I disagree with the notion that we will have to wait to "write the obit of this exchange." If Vizcaino turns into a superstar, Wren doesn't become a genius, he becomes the beneficiary of good luck. That is unless he can divine the future which would constitute genius. It seems like we have been moving towards a convention of analyzing trades involving prospects based on the information available at the time of the trade, acknowledging the risks/rewards and the market valuations of the time, etc. For example, had Wren traded Vazquez for an army of blue-chippers, we would praise him up and down, even if none of them panned out.
I can't believe the only way they could shed the payroll money was to trade your best starting pitcher. What a fail.
And I agree with Joe regarding Halladay's extension. A durable perennial CY candidate/winner gets more than 3 years, even at his age.
But what's the big deal? Isn't this just an advisory committee to help him make decisions? Probably consisting of the same people he was likely to be advised by before? There doesn't seem to be anything in the spirit or execution that is different than before, except that he can spin his decisions as being approved by special committee.
I have no problems with the Yankees or their fans. Most teams do not need to overcome the Yankees to make the playoffs. The Yankees don't win the World Series every year, so you can't claim that they buy World Championships. Unless you are a fan of the Orioles, Blue Jays, or Rays, your team losing is not a function of the Yankees winning.
And besides, do you think the game would be so entertaining if there was complete parity? I think it would be rather bland. You need the villain to root against. When you beat the Yankees, you feel a sense of pride you don't feel when you beat other teams. When the Red Sox came back from 3-0 against the Yankees, it really was that special because they did it against the Yankees, and I'm no Sox fan.
I say just accept it as part of the baseball narrative and move on.
With all the hubbub about the Yankees payroll, what amazes me the most is how effective all their players are this late in their careers. I would be surprised if they ever get the same ROI in the upcoming years. I tip my hat to them for staying at the top of their game.
If we broke up all the teams and drafted players, do you think those three get picked in the top five? I didn't think so.
Dude, you forgot everybody over Piazza.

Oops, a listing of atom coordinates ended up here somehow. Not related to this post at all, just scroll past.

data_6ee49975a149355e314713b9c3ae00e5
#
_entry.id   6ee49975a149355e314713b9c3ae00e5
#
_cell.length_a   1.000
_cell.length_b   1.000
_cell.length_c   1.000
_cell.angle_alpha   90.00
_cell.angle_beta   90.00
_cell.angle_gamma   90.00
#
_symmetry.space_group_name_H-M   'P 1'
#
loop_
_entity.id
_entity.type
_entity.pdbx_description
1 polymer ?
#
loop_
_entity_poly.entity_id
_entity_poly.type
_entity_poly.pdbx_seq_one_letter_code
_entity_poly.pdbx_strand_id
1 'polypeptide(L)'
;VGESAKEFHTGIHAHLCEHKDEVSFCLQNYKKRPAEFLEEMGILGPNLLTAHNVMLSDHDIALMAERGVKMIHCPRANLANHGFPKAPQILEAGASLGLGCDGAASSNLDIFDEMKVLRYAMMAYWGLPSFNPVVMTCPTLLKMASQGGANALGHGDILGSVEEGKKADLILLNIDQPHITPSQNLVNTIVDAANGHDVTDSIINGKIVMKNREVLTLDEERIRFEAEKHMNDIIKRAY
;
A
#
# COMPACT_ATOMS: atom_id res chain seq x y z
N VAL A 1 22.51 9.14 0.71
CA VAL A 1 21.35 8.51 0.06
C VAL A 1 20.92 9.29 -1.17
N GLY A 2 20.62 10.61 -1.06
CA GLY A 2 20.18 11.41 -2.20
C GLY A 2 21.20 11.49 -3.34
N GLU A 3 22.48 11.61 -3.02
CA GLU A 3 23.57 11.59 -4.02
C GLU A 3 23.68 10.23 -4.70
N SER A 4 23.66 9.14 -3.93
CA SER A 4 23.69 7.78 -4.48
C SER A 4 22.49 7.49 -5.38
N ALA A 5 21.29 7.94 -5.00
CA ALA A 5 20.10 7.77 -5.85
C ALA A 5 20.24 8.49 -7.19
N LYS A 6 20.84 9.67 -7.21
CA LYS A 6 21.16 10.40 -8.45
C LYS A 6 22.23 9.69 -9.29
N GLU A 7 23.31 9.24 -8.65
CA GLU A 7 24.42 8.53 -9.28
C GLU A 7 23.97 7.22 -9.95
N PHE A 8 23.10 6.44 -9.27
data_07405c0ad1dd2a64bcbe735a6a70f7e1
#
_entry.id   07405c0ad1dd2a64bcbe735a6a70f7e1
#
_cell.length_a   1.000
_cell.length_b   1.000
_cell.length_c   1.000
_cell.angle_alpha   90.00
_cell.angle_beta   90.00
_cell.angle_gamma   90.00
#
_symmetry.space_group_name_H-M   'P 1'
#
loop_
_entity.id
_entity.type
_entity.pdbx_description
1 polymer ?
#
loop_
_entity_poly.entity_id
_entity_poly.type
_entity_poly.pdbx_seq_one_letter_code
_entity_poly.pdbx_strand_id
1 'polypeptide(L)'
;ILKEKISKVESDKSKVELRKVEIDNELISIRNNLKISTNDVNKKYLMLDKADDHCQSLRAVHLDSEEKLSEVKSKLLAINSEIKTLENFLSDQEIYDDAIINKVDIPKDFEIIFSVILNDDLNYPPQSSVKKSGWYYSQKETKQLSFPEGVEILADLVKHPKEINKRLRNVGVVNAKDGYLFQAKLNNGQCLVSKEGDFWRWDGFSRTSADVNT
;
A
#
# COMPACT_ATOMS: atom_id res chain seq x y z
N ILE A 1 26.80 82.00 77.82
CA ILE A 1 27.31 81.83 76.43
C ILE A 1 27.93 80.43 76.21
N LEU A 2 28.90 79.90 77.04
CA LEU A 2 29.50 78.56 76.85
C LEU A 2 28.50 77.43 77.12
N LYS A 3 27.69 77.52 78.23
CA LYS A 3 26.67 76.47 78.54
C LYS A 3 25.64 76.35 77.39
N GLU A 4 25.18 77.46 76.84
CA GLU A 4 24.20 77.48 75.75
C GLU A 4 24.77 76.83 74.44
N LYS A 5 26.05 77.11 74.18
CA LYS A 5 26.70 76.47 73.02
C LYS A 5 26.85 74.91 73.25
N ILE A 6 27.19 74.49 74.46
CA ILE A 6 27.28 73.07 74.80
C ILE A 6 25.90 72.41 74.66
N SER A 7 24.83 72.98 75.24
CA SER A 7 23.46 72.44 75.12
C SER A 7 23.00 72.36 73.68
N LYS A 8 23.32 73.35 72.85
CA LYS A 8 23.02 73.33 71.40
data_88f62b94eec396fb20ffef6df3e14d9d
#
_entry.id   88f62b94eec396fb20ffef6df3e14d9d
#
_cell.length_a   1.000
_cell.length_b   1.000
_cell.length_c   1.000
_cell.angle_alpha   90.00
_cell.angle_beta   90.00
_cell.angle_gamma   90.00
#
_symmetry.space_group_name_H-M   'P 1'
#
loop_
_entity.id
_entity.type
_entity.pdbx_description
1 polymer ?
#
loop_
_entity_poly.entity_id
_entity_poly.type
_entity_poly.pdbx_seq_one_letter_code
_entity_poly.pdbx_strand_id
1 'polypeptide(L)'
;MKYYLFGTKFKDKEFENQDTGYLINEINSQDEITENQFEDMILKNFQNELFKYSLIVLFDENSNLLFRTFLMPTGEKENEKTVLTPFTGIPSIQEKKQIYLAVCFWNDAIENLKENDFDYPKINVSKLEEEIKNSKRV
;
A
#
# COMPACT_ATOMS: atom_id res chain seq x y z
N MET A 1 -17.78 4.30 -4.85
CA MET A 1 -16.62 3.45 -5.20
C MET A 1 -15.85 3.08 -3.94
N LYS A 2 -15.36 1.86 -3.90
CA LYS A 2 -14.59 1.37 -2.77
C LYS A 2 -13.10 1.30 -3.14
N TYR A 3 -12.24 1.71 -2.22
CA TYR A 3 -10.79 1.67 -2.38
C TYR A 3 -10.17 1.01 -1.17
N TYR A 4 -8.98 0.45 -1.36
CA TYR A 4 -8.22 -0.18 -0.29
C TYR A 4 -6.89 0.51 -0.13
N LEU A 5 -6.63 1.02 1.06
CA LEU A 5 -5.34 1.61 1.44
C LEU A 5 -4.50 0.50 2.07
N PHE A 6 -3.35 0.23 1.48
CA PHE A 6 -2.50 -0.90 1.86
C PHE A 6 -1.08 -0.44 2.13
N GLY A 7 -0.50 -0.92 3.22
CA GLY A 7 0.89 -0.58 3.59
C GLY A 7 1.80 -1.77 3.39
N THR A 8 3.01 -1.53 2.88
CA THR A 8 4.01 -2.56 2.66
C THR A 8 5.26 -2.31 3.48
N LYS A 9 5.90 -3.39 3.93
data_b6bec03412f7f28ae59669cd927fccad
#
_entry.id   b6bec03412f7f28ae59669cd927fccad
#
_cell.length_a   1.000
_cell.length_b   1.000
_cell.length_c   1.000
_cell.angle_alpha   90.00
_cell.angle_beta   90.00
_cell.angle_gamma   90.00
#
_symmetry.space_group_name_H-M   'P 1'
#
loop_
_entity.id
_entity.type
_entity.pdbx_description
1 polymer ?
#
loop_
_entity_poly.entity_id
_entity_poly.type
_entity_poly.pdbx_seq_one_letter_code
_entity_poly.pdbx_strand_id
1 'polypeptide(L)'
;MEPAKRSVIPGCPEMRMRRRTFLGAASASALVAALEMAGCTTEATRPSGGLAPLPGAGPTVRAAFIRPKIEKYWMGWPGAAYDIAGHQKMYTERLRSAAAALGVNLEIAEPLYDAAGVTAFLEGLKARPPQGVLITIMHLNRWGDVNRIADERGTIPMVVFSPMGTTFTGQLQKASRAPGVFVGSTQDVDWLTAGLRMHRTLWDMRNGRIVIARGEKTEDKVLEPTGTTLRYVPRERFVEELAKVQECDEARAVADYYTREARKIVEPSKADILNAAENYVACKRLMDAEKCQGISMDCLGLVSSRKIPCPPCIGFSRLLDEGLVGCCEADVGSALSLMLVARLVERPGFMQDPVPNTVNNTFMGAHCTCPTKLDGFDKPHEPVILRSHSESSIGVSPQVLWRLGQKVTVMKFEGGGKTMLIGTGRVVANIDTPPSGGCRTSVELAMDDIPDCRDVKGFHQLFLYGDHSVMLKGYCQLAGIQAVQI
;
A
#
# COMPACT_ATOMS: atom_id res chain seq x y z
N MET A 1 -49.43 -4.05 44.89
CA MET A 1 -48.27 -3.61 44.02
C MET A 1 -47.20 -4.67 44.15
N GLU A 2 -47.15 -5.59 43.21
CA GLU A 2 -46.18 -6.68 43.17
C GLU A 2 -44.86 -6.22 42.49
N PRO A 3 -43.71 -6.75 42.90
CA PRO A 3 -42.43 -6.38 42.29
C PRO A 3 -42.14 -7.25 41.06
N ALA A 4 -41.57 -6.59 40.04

I think he is referring to the All-Star Game itself, not the game as a whole. Ratings for the ASG are lower than they were in the 70's.
Hamilton may deserve a second chance, but I don't think he deserves tact.
I buy into Joe's reasoning because I want to see the better hitter/pitcher period. Give me A-Rod over Zobrist. Bet-ter hit-ter.
What drives me mad are the times like in 2007, when Albert "Best Hitter Period" Pujols doesn't even play, because we over think about short term performance.
I want to see A-Rod v. Santana. When Ben Zobrist comes up against Ryan Franklin, I'll probably just change the channel.
Career worth and the awards you mention include the second halves of seasons.
Go to a minor league game, or a college game. There are plenty of options for families.
It could have been a lot worse. Jeter is up there for headlines I assume. And I think they credit Mauer's RBI's to Morneau.
I can't imagine this list was compiled preseason with Greinke ranked ahead of Sabathia.
I\'ll second that.
How did Anderson fall to 18th round in the draft?
the report on dykstra sounds good: plate discipline, intelligence, mucho power. what holds him back from being higher ranked? if it\'s fielding and running, that doesn\'t seem to hold back all the other first base prospects...
In light of these signings, it appears the Yankees and Phillies made good reads on their decisions not to offer arbitration to Abreu and Burrell, don\'tcha think Joe?
If Loria is pocketing money coming from the central fund, and Selig and the other owners are turning a blind eye and/or facilitating it, the blame should go further than Loria. Extorting tax payer money for a stadium isn\'t so bad as long as they don\'t get the money. It will be a shame if they do.
I don\'t see why the conservatism. Yes, you run the risk of the player accepting for more. But how is that a problem for the Yanks and Phillies when those players are better than the alternatives? You get stuck with better players? You can\'t afford to sign Ryan Madson? Burrell, Dunn, and probably even Abreu are looking for and going to receive multi-year deals. I can\'t imagine these teams\' budgets are that inflexible, or that they are so set in stone.
And I\'ll bet there will be some MVP votes for players who weren\'t on playoff teams even though they don\'t qualify.